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Holiday safety for four-legged family members
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Holiday safety for four-legged family members

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Holiday safety for four-legged family members

Dr. Molly Farrell of Dyer Animal Clinic warns, "Gums and mints that are sugar free, or sugar free products like peanut butters or muffins, contain xylitol, which is toxic to dogs. Cats are not as sensitive, but they usually enjoy mint flavored products."

The holidays are just around the corner, which means that Thanksgiving dinner is about to arrive and the Christmas ham will be leaving the oven soon after that. While your family is gathering for a great meal, your pet might want to join the festivities, so make sure you’re aware of which food and holiday items to keep out of reach.

The day after Thanksgiving is national turkey sandwich day, however it might be a good idea to keep your dog from celebrating with you. Yes, some day-old turkey on a couple of slices of bread is an excellent idea for lunch at work, but if your pet gets its paws on it, that bread can easily swell up and become a choking hazard, which is especially dangerous as some pets don’t chew their food before swallowing.

On Thanksgiving Day, keep the wishbone competition between yourself and Uncle Bill, because the losing end of that holiday treasure might end up taking a bad trip down the throat of your pet. Cooked bones in general may seem to be a great gift for your dog during the holiday season, but they are better replaced with an appropriate chew toy that your pet can’t swallow as easily.

Cooked food should be carefully considered when selecting what to throw in your dog’s bowl. Mary Ann Sheller, DVM, a veterinarian at Vale Park Animal Hospital in Valparaiso, says, “Most of the hazards we run into are food related, especially dinner leftovers like grease or turkey skin, which can cause gastrointestinal distress.”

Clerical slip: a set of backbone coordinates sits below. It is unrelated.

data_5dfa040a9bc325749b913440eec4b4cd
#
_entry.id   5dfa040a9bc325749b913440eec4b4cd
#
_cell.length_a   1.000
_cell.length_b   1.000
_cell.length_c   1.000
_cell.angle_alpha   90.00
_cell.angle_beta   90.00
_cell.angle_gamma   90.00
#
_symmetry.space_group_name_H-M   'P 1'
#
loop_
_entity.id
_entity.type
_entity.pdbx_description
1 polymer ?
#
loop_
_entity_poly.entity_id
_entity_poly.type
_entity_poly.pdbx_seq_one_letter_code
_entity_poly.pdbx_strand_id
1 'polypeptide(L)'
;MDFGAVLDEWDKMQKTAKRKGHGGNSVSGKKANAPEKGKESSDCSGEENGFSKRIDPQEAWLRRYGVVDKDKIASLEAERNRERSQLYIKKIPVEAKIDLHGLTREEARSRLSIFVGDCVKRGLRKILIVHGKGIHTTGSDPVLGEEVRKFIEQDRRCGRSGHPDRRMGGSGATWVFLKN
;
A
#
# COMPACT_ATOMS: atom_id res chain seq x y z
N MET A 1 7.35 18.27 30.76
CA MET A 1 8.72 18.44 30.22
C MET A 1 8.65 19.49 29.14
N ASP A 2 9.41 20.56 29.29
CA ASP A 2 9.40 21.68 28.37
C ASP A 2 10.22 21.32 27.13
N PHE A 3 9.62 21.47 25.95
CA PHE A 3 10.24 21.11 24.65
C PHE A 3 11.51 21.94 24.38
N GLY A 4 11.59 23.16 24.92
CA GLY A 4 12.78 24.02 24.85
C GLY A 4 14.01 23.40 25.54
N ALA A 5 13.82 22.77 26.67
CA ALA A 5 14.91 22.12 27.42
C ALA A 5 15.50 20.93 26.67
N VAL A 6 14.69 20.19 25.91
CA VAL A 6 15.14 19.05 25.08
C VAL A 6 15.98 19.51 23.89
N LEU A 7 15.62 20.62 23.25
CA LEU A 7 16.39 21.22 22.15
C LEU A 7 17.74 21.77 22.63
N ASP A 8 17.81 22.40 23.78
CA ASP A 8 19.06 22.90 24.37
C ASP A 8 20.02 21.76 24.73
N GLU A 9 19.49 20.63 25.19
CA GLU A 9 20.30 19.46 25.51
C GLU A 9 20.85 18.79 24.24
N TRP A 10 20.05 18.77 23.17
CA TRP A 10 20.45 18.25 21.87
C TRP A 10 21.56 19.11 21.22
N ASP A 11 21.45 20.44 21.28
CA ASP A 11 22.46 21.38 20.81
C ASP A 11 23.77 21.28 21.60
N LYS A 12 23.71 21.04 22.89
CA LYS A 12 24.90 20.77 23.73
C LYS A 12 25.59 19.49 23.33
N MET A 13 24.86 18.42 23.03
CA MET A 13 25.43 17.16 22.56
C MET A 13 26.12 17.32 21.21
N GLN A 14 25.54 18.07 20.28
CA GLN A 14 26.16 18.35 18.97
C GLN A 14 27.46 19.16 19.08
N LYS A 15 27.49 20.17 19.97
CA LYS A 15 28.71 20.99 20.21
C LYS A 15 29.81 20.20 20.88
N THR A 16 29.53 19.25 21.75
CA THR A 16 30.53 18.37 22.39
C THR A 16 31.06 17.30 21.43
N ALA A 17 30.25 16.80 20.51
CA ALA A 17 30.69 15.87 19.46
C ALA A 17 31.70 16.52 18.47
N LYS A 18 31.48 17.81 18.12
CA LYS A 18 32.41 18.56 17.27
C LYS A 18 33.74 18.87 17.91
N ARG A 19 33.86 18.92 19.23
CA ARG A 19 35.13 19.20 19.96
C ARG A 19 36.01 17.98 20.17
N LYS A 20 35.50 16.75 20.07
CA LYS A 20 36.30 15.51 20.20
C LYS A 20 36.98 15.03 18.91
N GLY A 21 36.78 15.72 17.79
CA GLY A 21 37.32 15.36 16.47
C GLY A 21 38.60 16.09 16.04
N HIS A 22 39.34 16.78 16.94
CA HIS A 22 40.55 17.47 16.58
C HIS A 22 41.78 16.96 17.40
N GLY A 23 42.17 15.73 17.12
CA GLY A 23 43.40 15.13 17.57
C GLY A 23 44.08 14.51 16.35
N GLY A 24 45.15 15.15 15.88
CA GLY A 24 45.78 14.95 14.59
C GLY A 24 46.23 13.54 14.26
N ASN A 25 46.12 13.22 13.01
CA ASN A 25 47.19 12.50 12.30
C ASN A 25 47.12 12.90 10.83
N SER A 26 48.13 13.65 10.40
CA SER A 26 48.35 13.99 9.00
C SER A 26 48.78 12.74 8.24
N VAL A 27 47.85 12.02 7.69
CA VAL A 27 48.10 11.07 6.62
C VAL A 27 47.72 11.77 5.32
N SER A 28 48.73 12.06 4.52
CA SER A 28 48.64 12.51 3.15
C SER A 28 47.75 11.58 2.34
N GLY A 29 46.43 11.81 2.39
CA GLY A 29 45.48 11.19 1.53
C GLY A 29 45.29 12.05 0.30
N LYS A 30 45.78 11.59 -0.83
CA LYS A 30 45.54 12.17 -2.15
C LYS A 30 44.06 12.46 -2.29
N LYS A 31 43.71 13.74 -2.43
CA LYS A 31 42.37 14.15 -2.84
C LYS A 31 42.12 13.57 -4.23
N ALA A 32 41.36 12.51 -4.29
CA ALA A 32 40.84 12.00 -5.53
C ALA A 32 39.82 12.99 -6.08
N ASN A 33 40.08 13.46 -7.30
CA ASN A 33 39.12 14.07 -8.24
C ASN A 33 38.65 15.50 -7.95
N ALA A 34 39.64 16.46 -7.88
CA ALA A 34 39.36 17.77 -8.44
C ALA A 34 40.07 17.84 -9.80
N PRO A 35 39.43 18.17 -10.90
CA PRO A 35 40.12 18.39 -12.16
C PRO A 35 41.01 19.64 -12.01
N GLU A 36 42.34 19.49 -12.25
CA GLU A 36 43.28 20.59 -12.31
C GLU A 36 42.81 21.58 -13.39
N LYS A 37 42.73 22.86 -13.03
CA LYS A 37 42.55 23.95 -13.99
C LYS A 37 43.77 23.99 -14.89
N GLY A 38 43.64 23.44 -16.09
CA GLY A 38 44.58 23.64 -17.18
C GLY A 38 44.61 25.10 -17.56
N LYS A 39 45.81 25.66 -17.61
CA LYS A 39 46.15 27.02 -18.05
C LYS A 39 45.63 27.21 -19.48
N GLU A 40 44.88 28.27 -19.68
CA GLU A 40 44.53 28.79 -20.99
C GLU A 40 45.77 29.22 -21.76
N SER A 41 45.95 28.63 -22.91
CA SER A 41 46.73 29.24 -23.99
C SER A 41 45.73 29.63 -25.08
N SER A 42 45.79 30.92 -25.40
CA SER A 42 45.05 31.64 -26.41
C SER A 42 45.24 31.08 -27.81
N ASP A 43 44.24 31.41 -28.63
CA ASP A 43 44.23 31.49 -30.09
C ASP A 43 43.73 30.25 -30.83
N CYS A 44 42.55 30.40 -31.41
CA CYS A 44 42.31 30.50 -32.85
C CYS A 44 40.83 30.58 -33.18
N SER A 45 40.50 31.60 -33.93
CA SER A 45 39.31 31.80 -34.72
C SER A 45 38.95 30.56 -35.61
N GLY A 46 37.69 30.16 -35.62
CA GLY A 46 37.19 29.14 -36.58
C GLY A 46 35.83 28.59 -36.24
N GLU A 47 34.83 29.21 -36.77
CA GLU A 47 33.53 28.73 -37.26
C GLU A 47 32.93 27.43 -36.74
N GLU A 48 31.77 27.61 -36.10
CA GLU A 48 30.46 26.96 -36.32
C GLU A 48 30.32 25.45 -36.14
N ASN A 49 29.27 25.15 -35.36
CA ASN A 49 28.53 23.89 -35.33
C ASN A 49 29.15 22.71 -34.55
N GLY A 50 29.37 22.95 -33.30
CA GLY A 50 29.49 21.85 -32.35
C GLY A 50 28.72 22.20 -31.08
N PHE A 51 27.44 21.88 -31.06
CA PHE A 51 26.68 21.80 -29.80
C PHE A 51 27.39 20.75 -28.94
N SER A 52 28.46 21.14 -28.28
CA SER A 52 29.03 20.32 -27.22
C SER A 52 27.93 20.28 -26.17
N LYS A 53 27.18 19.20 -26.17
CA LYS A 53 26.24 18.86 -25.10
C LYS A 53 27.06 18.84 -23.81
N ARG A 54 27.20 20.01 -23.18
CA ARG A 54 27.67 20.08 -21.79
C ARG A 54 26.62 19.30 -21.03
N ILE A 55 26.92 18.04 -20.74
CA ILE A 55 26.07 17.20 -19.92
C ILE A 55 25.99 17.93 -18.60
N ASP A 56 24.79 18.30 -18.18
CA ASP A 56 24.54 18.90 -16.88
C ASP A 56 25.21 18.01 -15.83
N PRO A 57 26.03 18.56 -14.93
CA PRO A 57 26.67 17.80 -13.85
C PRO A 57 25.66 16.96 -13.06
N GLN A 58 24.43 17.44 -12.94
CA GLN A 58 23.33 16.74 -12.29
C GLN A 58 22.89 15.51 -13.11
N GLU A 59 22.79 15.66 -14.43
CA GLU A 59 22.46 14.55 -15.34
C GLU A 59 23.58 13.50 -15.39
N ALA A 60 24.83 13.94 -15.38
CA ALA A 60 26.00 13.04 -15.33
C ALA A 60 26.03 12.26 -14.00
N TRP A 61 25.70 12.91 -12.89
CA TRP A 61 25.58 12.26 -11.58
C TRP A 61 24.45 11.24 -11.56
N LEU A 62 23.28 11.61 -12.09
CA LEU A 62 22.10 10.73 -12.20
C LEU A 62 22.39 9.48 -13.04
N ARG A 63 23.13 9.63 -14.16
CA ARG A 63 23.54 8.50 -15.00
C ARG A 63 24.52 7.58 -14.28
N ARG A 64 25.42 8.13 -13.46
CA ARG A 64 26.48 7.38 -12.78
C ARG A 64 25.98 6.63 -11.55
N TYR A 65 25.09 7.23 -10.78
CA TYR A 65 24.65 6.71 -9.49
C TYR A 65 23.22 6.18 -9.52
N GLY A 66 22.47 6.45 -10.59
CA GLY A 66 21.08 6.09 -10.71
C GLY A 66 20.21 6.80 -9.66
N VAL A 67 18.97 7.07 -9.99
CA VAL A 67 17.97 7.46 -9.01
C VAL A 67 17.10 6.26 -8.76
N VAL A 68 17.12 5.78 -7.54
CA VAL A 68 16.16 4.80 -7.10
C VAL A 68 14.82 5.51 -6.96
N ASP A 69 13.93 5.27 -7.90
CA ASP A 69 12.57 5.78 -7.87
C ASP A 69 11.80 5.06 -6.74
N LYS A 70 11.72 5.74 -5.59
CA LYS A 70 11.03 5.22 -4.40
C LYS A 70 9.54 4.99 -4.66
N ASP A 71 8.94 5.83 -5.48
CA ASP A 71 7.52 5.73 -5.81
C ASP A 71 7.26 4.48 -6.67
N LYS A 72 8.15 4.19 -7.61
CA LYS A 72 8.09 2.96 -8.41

Decorating the Christmas tree is perhaps one of the most enjoyable parts of the holiday season, but the items you decorate your tree with are some of the most important to keep out of reach of your pets. If you have a tree-climbing sort of feline, knocking down an ornament here or there might lead to some shards that can be harmful when it decides to climb back down.

There are other potentially hazardous items on the tree to watch out for, such as tinsel and garland. Dr. Sheller points out, “Cats sometime get into tinsel, which leads to problems in their digestive tract.”

When everyone is opening up their new Lego sets on Christmas morning, make sure your children are the only ones who get their hands on Batman. Just like young children, pets can also choke on small plastic toys, Christmas ornaments or puzzle pieces; even rocks, a favorite of puppies, are harmful to your pets.

The gift that keeps on giving is certainly chocolate, right? Not for your pets, especially your dogs. If you or a loved one decided to order in some delicious Belgian chocolate or visited the local candy shop for some delicacies to eat around the fire, be sure to keep them out of reach. According to ASPCA.org, chocolate contains a chemical called methylxanthine, which can be toxic for your pet.

Another chemical to watch out for is xylitol. Molly Farrell, DVM, a veterinarian at Dyer Animal Clinic, says, “Gums and mints that are sugar free, or sugar free products like peanut butters or muffins, contain xylitol, which is toxic to dogs. Cats are not as sensitive, but they usually enjoy mint flavored products.”

Whatever your plans might be this holiday, one of the best gifts you can give to yourself, your family and your pet will be to keep an eye on where dinner, dessert and decorations go, and avoid a holiday visit to the vet.

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